To clean outside of Baby’s ears, use a damp cotton swab or washcloth. Don’t clean inside the ears; using a swab could puncture their eardrum.
Wash Their Hair.
To shampoo, support the Baby’s spine and hold their head back slightly. Then, sprinkle their head with warm water and squeeze on a drop or two of soap.
Lather, scrub gently and rinse with a wet washcloth. Finish by drying your little one’s head with a towel.
Start the Sponge Bath.
Now you can undress your Baby and lay them flat. Next, put some mild baby wash on a soft washcloth—but don’t overdo it since newborn skin is prone to irritation.
Look for products that don’t have added perfume or dyes, which can irritate sensitive skin.
Wash their neck and scalp, then work your way down the front of their body. Make sure to clean between the folds of skin.
Rinse the soap off with a second damp cloth, drying and rewrapping your Baby with a towel as you go. Please don’t wash the umbilical stump, and try to keep it dry.
Flip Baby over onto their belly with their head turned to one side. Repeat the washing, rinsing and drying.
Wash their bottom and genitals last. If your son hasn’t been circumcised, don’t try to push back the foreskin.
Dry Off and Apply Lotion.
Newborns get cold quickly. Try to dry and cover the areas you just washed with a towel to keep your baby as warm as possible.
Make sure you get into the creases with the towel. Before putting on clothes and a diaper, you may also apply lotion after the bath, especially if Baby is prone to eczema.
Baby Bath: Tub Time
Once the umbilical cord falls off, and the circumcision and the navel are entirely healed, it’s time to try a tub bath.
Not all babies like the transition, so if your baby gets fussy, go back to sponge baths for a week or so, then try again.
Bathing a baby is a process — an adjustment for both Baby and parent.
Find a baby bathtub made of thick plastic that is the right size for your Baby. An insert for young babies is ideal — and keeps Baby’s head out of the water.
A slip-resistant backing on the tub will keep it from moving during bath time.
Don’t try to use bath seats or bath rings. These are for older babies who can sit up on their own — not for newborns.
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Bathing a Baby: the First Tub Bath
Make the first tub baths quick ones. First, fill the tub with only 2 or 3 inches of warm — not hot — water. Next, use one hand to support Baby’s head, then slowly lower them.
Using a washcloth or baby bath sponge, wash the face and hair. When rinsing, protect your Baby’s eyes with your hand across the forehead. Then, gently clean the rest of the Baby with water and a small amount of soap.
Use water or a cleanser designed for babies. As hair grows, try gentle baby shampoo.
To keep the Baby warm during the bath, cup your hand to let handfuls of water wash over Baby’s chest.
Gently pat the Baby dry. Then, apply baby lotion all over to seal in moisture.
Now it’s time for a fresh diaper. But, first, apply diaper ointment to protect against irritation.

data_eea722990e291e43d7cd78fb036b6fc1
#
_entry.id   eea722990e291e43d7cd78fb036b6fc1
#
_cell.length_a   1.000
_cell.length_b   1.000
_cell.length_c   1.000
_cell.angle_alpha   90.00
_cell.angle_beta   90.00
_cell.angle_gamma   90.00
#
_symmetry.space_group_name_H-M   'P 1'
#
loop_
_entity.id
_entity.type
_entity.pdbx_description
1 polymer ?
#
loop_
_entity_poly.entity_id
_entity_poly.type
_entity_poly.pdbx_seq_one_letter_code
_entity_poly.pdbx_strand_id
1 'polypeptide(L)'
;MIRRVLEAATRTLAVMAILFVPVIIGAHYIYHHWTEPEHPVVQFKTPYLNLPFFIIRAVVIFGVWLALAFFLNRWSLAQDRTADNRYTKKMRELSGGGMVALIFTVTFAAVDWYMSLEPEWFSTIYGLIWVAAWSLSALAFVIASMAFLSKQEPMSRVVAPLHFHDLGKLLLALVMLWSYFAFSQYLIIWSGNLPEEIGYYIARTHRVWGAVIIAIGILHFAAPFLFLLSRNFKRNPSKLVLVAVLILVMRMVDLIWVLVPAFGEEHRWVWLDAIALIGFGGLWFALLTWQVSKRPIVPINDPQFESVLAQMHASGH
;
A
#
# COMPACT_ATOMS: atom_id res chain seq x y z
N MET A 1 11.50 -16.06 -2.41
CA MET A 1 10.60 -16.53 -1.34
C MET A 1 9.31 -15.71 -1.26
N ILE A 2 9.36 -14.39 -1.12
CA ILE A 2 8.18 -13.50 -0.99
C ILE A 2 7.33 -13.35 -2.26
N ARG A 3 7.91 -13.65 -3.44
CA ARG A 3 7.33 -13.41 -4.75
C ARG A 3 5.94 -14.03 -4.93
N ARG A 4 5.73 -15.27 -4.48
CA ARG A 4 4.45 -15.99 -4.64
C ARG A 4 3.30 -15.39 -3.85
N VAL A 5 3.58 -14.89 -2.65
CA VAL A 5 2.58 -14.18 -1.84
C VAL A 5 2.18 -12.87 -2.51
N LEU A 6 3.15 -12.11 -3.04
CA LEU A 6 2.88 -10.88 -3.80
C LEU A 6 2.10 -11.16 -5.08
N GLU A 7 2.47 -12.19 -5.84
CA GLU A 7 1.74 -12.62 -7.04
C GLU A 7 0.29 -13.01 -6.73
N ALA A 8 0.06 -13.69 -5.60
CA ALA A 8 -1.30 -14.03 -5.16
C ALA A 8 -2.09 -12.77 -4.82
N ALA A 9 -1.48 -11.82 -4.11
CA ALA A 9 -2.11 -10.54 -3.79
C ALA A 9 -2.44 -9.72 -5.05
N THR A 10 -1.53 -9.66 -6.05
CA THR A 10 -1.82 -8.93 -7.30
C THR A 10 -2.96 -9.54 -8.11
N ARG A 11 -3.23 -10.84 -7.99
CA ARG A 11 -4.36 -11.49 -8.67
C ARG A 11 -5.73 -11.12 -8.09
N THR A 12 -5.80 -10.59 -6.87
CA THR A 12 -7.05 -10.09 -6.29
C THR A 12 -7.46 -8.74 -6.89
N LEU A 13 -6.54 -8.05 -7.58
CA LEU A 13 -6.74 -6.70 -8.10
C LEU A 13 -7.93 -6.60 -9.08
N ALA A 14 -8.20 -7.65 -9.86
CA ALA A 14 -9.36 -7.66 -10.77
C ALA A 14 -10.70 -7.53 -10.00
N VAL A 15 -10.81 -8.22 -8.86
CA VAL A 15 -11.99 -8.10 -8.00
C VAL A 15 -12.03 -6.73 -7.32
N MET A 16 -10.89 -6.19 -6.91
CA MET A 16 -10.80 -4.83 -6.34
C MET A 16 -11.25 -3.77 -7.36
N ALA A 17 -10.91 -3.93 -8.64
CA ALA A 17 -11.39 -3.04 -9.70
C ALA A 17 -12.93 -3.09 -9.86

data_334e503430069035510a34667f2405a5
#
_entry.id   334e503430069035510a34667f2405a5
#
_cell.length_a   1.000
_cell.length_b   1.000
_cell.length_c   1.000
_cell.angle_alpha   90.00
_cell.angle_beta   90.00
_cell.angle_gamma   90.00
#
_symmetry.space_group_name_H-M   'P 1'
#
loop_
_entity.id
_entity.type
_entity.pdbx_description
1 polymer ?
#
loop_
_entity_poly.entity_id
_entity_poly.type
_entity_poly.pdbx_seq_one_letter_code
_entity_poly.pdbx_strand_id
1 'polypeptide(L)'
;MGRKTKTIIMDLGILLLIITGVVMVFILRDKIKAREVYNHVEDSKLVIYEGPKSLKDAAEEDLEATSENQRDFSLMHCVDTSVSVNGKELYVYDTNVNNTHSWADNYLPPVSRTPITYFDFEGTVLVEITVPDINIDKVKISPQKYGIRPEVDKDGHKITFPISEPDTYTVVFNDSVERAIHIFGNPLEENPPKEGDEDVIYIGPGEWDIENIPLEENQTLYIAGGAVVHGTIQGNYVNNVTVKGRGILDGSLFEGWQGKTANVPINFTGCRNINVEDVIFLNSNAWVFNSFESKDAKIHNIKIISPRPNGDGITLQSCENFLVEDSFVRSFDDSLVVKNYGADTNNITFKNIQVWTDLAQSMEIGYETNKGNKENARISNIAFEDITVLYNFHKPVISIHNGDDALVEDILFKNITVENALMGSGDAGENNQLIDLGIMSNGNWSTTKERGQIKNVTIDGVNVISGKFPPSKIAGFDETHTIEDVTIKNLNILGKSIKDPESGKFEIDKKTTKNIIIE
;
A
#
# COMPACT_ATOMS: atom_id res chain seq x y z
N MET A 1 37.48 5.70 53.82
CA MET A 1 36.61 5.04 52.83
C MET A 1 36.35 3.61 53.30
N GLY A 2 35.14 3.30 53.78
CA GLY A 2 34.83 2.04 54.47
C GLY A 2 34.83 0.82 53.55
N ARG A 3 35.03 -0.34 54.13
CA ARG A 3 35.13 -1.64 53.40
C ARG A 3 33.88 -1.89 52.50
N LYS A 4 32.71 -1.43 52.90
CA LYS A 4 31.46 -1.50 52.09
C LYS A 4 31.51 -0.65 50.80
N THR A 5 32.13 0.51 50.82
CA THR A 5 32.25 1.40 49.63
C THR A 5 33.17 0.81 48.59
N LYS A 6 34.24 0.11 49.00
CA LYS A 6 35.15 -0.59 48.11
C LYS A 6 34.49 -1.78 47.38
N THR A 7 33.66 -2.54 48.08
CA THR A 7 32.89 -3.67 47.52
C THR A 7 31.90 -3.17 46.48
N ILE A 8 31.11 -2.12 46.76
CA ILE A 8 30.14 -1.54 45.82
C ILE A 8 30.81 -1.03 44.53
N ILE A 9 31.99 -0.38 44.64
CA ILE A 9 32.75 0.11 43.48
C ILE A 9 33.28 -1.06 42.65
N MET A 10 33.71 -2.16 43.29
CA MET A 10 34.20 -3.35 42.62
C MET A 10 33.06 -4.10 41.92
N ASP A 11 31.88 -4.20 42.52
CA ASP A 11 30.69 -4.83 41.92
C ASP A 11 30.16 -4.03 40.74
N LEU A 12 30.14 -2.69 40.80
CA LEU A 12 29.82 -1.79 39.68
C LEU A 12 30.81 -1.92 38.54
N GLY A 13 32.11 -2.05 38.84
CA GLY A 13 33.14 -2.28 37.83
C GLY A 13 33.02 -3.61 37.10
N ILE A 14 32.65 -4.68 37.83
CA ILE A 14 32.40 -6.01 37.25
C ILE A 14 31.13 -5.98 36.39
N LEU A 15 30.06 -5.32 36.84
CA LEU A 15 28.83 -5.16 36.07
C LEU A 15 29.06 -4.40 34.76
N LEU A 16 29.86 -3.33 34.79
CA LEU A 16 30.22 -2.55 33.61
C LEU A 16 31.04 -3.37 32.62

When bath time is over, wrap the Baby in a towel right away, covering Baby’s head for warmth. Congratulations on a successful bath!
When Will, Your Baby, Be Ready for His First Tub Bath?
After your Baby’s umbilical cord stump falls off, you can transition from sponge baths to actual baths in a sink or a baby bathtub.
His first bath in a tub should be gentle and quick; however, you might need to go back to sponge baths if your Baby fusses a lot and doesn’t like this new activity.
Can You Bathe Your Baby While the Umbilical Cord Stump Is Still Attached?
While the umbilical cord stump is still attached during your Baby’s first few weeks, you should only give sponge baths.
A sponge bath is as simple as wrapping your Baby in a towel and wiping her with a damp washcloth and soapy water.
You’ll want to do this on a comfortable surface such as a changing table. Keep your baby wrapped in the towel, bathing one part at a time.
The umbilical cord stump typically falls off in a few weeks. However, if it stays on longer than that, you might want to check with your Baby’s healthcare provider.
You’ll want the umbilical cord stump to dry up and fall off on its own, which is why only sponge baths are recommended until that time.
Drying and Dressing Your Newborn After a Bath: Steps
Here’s how to take your newborn out of the bath, ready for drying and dressing:
Supporting your Baby’s head and neck, lift your baby out of the bath, then place them on their back on a clean, dry, soft towel.
If possible, dry your Baby on the floor so they can’t fall. If you’re changing your baby on a raised surface like a table, keep one hand on your baby at all times.
Wrap your baby in a soft towel and pat the Baby dry. Dry Baby’s skin creases, including armpits, groin, under the chin, around the neck and behind the ears.
If your Baby’s skin is dry, apply a non-perfumed cream or ointment to your Baby’s skin. If your baby has a nappy rash, apply a thick barrier cream like zinc paste to the nappy area.
Dress your Baby, putting their nappy on first. Place your baby in a safe place, like a cot or bassinet. Empty the bathwater.
Bathing your Baby takes practice, so try to relax and take your time. You might like to start by cleaning your Baby when someone else is around to help.
If you’re worried about losing your grip on your Baby, you can make the bath less slippery by lining it with a clean cloth nappy or towel.
When Is the Best Time of Day to bath Your Baby?
There is no one perfect time to bathe your Baby—it’s your decision. Choose a time when you’re least likely to be interrupted and when your baby is calm.
You may like to bathe your baby in the daytime because she’ll naturally be more alert. Or, you may clean your Baby at nighttime as part of her bedtime routine.
If you plan to bathe your Baby after feeding her, wait a while to ensure her tummy has had a chance to settle.
Can You Give Your Baby Bath Toys?
Keep in mind that for infants, you don’t need any bath toys at all, as splashing around in the water will be enough entertainment.
You can add floating baby toys or even waterproof books to keep him occupied as your Baby gets older.
Eventually, your baby will start to enjoy baths, and at some point, it will become more like playtime than bath time.
When she’s more significant, let your little one splash around and have some fun in the water.
Helping Baby Enjoy Bath Time
To help your baby enjoy bath time, you can try placing your hand gently on their tummy. You can also set a warm wet washcloth on their chest and abdomen. This can help your baby feel safe and secure in the bath.
If your baby doesn’t like baths, give them a ‘top and tail’ bath one day and a proper bath the next. Generally, babies get used to baths by around three months.